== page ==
Wednesday, June 20, 2012

An alternative history of the Tour de France by numbers

Yesterday, posted an interesting little piece on the history of the Tour de France in numbers. It explores all the fastest, bestest and mostest of the world's most famous (cycling) race.

While that's all grand, I thought it's also worth looking at the other side of the coin; the slowest, worstest and leastest. And I assure you, this is not to belittle those who've won with the lowest average speed or come last most often - indeed, it could be said that these are the cyclists who have had to fight the most courageously, and some for very little recognition.

Wim Vansevenant - a champion (at coming last)

Most Lanternes Rouge* by nation

France 49
Belgium 13
Italy 10
Netherlands 7
Switzerland, Spain 3
Germany, Luxembourg, UK, Austria 2
Australia, Algeria, Belarus 1

Most Lanternes Rouge*

3: Wim Vansevenant (BEL) - 2006-08
2: Jimmy Casper (FRA) - 2001 & 2004
2: Mathieu Heermans (NED) - 1987 & 1989
2: Gerhard Schönbacher (AUT) - 1979-80
2: Daniel Masson (BEL) - 1922-23

*The Lanterne Rouge is awarded to the the rider who finishes last overall. Contrary to other sports, this is actually a somewhat distinguished position as it usually means the cyclist has had to fight to avoid time-cuts or the temptation of abandoning the race.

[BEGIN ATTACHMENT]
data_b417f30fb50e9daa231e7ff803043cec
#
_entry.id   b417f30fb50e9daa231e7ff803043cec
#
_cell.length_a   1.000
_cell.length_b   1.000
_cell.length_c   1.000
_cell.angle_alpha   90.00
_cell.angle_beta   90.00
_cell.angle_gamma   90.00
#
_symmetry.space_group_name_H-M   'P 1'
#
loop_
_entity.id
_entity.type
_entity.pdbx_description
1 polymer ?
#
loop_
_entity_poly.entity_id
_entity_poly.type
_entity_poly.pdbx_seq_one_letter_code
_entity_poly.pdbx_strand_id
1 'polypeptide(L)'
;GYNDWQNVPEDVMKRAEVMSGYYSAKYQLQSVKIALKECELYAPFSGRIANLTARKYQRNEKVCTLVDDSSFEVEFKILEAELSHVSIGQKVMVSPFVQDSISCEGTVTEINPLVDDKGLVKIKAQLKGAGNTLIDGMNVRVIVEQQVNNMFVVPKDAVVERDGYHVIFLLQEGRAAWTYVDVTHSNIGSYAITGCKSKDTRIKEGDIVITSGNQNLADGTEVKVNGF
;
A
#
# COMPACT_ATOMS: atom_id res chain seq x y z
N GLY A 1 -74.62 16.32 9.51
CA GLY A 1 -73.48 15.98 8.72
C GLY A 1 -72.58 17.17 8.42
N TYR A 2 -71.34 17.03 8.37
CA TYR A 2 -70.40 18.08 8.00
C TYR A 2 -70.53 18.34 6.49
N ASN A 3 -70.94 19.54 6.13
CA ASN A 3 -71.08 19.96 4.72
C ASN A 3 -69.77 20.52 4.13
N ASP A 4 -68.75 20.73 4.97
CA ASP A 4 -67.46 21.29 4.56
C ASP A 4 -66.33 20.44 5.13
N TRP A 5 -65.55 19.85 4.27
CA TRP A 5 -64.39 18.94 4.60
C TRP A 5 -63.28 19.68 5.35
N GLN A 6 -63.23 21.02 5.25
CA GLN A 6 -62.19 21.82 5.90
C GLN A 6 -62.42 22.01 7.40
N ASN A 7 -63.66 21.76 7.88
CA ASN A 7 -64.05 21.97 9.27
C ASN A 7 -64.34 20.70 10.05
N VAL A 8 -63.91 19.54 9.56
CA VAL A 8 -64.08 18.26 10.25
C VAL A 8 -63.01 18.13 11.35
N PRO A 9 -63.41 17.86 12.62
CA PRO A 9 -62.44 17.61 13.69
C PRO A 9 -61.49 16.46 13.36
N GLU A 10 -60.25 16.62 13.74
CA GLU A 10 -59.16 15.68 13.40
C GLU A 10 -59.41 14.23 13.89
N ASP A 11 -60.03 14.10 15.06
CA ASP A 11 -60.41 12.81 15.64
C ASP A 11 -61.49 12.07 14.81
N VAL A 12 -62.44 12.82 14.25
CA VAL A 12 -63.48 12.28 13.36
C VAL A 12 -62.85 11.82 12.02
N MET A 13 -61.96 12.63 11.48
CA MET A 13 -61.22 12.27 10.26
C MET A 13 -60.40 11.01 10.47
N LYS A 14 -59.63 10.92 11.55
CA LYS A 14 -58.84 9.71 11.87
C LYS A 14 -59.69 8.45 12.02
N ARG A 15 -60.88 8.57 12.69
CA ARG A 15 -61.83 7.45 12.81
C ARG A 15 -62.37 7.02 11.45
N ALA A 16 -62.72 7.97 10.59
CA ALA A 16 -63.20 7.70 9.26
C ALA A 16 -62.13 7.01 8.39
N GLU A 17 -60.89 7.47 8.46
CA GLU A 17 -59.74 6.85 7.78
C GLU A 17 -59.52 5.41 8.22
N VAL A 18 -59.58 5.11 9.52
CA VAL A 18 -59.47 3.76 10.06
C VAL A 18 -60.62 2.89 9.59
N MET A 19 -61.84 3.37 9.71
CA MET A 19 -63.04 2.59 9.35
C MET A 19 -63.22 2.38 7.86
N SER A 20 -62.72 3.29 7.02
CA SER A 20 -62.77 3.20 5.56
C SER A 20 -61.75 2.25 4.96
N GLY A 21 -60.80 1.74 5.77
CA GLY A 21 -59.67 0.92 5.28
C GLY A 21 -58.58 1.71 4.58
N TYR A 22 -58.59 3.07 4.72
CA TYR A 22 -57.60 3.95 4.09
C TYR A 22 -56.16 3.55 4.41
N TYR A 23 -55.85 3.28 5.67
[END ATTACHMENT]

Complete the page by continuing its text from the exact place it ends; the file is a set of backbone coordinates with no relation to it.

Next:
Lowest average speed of a Tour winner

24.1 kph: Philippe Thys (BEL) 1921
24.1 kph: Firmin Lambot (BEL) 1919
24.2 kph: Henri PĂ©lissier (FRA) 1923
24.2 kph: Firmin Lambot (BEL) 1922

Firmin Lambot - 1st (of 11 finishers), 1919 Tour de France

Highest attrition rate

84%: 1919 (69 starters, 11 finishers)
83%: 1906 (84 starters, 14 finishers)
81%: 1920 (113 starters, 22 finishers)**

**Half the field withdrew from stage 4 in protest of race director Desgrange's management style.

Longest Tour

5,745 km: 1926
5,485km: 1921
5,476km: 1928

1 comment:

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